Friday, 12 March 2010

How many times have you ruined someone's life recently?

Alistair Darling Unveils The 2009 Budget
I enjoy working. I have a reasonably responsible job in a large corporation that is kind enough to let me work relatively flexibly around the various demands of my children. I run a medium to large-ish department. I deal with a wide variety of people from literally all around the globe. Every now and then I even get to visit them in interesting places (although ironically I now very reluctantly do more of this than I did in my previous, childless existence, when I would have jumped at the chance). I have a lot of people that either directly, or indirectly work for me (yes, I have "layers" underneath me!) - some of whom I have never even met. However, the vast majority I have known for a long time - some since I first started straight out of university many moons ago.

At the risk of stating the obvious, the last couple of years have been not been an easy time economically, and the company I work for has not been immune to the global downturn. I have therefore become more adept than I ever could have wanted or imagined to be at making someone redundant. I had to do it again recently, so it is all rather fresh in my mind.

I have to confess that I have never personally been made redundant, so I cannot truly understand the feelings of someone sitting on the opposite side of the table. However, I have to give credit to all the people I have had to give the bad news to over the past few years that they have been gracious and professional about it at all times. That's not to say that they won't have gone home and screamed, shouted, cried, drunk themselves into a stupor etc, but they didn't start throwing things at me, for which I was eternally grateful. I certainly don't know if I would have taken the news as well.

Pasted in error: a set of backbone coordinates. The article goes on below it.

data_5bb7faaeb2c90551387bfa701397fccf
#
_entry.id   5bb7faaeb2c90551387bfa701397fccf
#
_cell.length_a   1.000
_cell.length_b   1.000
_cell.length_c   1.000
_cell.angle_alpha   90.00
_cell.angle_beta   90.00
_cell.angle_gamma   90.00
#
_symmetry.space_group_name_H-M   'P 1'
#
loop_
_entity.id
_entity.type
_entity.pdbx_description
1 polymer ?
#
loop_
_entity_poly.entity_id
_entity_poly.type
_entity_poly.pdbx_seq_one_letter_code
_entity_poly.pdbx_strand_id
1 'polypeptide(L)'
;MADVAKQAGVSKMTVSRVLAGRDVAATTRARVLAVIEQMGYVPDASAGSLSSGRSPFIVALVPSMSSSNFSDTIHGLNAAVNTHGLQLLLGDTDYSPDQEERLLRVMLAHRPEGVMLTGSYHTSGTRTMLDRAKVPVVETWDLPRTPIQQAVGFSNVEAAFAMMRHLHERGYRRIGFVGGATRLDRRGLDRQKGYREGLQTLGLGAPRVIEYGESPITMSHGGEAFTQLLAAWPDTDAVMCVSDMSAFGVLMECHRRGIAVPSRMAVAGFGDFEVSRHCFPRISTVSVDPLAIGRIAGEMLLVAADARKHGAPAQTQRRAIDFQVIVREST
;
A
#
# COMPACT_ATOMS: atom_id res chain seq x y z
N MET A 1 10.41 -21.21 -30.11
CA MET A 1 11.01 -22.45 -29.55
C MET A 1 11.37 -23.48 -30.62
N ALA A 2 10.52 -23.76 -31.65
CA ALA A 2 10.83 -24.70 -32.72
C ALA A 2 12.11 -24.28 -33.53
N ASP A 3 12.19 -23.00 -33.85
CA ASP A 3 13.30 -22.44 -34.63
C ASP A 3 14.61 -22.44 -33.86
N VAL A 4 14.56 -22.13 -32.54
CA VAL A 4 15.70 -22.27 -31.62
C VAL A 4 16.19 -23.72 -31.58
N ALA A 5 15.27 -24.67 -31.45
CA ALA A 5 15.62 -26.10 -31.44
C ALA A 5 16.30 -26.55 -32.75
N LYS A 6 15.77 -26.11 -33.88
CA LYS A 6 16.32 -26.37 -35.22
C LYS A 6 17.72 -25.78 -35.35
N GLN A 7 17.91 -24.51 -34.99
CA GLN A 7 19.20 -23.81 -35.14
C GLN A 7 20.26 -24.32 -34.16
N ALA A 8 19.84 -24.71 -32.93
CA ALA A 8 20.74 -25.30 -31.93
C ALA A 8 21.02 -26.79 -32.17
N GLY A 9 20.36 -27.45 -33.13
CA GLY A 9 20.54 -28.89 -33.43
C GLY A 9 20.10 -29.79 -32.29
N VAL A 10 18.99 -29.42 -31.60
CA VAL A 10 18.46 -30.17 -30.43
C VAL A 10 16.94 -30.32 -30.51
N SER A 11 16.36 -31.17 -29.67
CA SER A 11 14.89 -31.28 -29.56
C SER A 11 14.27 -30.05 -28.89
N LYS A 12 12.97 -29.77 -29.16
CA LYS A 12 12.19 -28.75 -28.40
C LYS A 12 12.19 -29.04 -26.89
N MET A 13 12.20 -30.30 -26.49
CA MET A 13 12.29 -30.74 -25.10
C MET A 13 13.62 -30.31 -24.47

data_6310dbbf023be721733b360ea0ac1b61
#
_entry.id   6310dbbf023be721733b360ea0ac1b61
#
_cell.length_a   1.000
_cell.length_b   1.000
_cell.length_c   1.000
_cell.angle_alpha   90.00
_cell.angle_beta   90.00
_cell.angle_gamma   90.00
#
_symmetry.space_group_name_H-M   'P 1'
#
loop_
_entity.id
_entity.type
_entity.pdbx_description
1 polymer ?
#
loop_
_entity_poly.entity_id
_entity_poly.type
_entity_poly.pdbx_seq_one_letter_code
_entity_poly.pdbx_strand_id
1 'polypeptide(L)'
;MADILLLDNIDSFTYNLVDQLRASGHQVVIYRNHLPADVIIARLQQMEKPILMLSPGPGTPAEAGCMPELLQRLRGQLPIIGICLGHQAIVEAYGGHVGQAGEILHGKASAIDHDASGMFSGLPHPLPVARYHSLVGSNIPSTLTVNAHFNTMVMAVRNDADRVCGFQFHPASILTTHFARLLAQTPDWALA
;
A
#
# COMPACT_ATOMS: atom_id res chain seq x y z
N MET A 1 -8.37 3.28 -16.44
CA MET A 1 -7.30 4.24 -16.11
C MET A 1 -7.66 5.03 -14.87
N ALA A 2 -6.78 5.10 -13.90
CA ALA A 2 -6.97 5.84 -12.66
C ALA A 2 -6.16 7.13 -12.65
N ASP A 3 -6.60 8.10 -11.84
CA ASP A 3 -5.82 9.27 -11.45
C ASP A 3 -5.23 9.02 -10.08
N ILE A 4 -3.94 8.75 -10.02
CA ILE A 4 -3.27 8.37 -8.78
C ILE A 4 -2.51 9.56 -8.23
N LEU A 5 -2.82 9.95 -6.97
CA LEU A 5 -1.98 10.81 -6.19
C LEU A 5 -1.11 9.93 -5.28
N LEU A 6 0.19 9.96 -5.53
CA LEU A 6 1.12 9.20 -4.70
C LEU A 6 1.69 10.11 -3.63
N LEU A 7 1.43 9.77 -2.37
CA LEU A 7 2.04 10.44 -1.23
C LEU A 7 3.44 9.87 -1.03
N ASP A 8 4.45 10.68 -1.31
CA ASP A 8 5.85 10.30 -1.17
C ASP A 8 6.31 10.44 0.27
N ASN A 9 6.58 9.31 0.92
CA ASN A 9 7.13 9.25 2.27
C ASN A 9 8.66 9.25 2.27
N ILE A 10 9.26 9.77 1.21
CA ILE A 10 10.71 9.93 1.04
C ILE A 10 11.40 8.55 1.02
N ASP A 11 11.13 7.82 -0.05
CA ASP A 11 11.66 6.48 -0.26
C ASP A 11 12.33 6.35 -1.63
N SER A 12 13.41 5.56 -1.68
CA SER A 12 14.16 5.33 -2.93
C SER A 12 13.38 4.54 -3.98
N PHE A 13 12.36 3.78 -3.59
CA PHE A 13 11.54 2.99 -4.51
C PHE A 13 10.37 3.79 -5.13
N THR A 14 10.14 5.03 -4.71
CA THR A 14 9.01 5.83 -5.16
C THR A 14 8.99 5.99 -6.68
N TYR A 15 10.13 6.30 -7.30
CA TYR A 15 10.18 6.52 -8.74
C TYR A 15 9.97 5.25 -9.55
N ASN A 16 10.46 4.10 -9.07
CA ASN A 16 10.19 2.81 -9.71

Occasionally I hear what has happened to some of these former colleagues. The majority have quickly found other jobs in similar roles, for which I am thankful. For some, it has even proved a blessing, as they have worked out what they really want to do in life and have used the opportunity (and, I have to say, extremely generous redundancy package) to go in a completely different direction. However, at the back of my mind, there are always one or two that I still wonder about. Inevitably, these tend to be the people that don't stay in touch, that don't post status updates on "LinkedIn", that don't boast about they are fine now, thank you very much. I know of one colleague that, two years on, is still surviving from one temporary job to another. He has a wife and four children to support.

"Sorry" does not even come close.

It's at times like these that I really hate being the "boss".

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